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Is there a good reference for writing code in x86 assembly. I am writing a compiler and i am currently in the code-generation phase. The language i am implementing is Object Oriented. For example now i am having trouble writing assembly for class declarations, object layouts etc... is there any book or reference that covers this topic ?

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Your question is a big vague. There's should be no assembly involved for class declarations or object layouts. –  Oliver Charlesworth Mar 24 '12 at 22:25
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Maybe you can read the clang/llvm source code? In my experience it's been very easy to understand. –  Carl Norum Mar 24 '12 at 22:27
    
What do you mean no assembly involved for class declarations. What if i have a class with multiple methods and fields? if i dont code the methods in assembly then where/when will the be declared if they are used later on ? –  Mike G Mar 24 '12 at 22:27
    
@MikeG: Class declarations are the whole enchilada; code (that is, executable statements) within them is more pertinent to assembly generation. –  wallyk Mar 24 '12 at 22:28
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OOP shouldn't exist anymore in the code generation stage. –  harold Mar 25 '12 at 9:29

2 Answers 2

up vote 2 down vote accepted

The architecture reference documentation is your best bet.

However, don't expect any help for class declarations or much for object layouts. The language specification being compiled would have some of this, but the machine code generated for class declarations is very loosely coupled to the language, and is largely a choice of the implementer, not the CPU architecture.

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Can you please be more specific, for example is there a reference that explains how method decelerations are translated into assembly etc ... that would be great –  Mike G Mar 24 '12 at 22:30
    
@MikeG: Method declaration translation to code is not a CPU architecture issue, which is what the documents are for. The job of a compiler writer is to create code which compiles source code into object code. Since you have chosen the challenge of writing a compiler, we expect that you already understand how to generate parse trees from source and translate those into pseudo instructions (or real instructions) targeting a particular architecture. –  wallyk Mar 24 '12 at 22:35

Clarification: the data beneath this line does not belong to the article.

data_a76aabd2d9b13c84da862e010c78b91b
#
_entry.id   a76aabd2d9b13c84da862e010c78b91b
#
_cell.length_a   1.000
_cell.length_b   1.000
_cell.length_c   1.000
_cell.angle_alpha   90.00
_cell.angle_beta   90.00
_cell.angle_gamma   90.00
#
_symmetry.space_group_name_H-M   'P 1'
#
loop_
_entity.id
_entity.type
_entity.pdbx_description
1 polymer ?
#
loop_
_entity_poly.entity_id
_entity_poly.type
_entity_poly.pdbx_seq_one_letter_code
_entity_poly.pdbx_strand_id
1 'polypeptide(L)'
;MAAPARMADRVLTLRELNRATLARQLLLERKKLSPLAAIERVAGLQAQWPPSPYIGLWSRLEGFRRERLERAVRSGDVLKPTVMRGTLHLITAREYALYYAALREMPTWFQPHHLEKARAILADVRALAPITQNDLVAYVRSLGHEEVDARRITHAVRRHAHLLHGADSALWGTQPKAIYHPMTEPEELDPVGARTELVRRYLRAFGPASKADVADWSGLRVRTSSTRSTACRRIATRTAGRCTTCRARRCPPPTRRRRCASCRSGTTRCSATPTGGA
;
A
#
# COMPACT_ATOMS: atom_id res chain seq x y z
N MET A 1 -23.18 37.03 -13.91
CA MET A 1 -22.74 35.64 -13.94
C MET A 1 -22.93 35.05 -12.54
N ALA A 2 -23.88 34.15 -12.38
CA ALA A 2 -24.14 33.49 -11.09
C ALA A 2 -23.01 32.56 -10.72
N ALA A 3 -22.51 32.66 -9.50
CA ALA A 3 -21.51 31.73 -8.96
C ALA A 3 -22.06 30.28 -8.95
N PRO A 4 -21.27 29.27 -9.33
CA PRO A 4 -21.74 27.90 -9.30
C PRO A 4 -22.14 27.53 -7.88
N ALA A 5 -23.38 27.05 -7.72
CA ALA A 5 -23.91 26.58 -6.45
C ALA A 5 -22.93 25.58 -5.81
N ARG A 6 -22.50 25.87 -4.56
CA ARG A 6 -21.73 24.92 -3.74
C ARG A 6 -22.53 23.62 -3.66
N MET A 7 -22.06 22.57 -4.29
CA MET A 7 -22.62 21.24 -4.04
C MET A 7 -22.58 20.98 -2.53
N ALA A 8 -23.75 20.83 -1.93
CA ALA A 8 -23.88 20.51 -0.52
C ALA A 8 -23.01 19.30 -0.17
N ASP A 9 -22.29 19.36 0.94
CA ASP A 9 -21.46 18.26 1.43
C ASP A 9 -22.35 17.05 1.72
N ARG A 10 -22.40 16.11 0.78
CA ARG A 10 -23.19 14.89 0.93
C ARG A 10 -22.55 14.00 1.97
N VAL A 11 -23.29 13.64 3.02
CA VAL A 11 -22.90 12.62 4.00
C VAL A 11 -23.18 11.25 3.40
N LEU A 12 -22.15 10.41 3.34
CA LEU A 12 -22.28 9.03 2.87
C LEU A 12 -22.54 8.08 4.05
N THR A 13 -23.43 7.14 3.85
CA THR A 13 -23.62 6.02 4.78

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@MikeG: As stated already, stuff like laying out stack frames; putting args on the stack for method calls; and how to layout fields, dispatch table pointers, etc. in memory objects, aren't tied to an instruction set. There's just a way of doing it. You should be looking into the Dragon Book. –  blackcompe Mar 26 '12 at 12:05
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@MikeG: Or "Modern Compiler Implementation in C/Java/ML" –  blackcompe Mar 26 '12 at 12:13

There can be "direct" and "useful" answers to your question and they are likely incompatible.

The direct answer is that you should combine architecture reference (see link in previous answer) with details of the exact assembler you selected for this - e.g. gas, nasm, yasm, fasm, masm[32], tasm, etc.; all they have references on instruction syntax, pseudoinstructions (as segmentation, memory allocation, etc.), implementation details, object file format...

The useful (jIMHO) answer is that duplicating of results of industry leaders, as GNU Compiler Collection, Microsoft Developer Studio, etc. requires thousands of man-years so this is quite weird way; instead you should reuse existing measures as much as possible. For example, to verify the concept of your language you can implement convertor to C code and support library for this. Or, write for a well-known virtual machine and its language as Java or C#. On advanced level, you can replace compiler frontend with your own one (as GCC and LLVM allow) and reuse their code generating backends which are well written and tuned for multiple targets.

I quite doubt you are designing something that can't be converted to C and support library calls. The intermediate code shan't be fine looking, it shall just work.

If you still want to do sunset manually, please edit the question with more details on target platform (Windows/Linux/etc., 16- 32- or 64-bit...)

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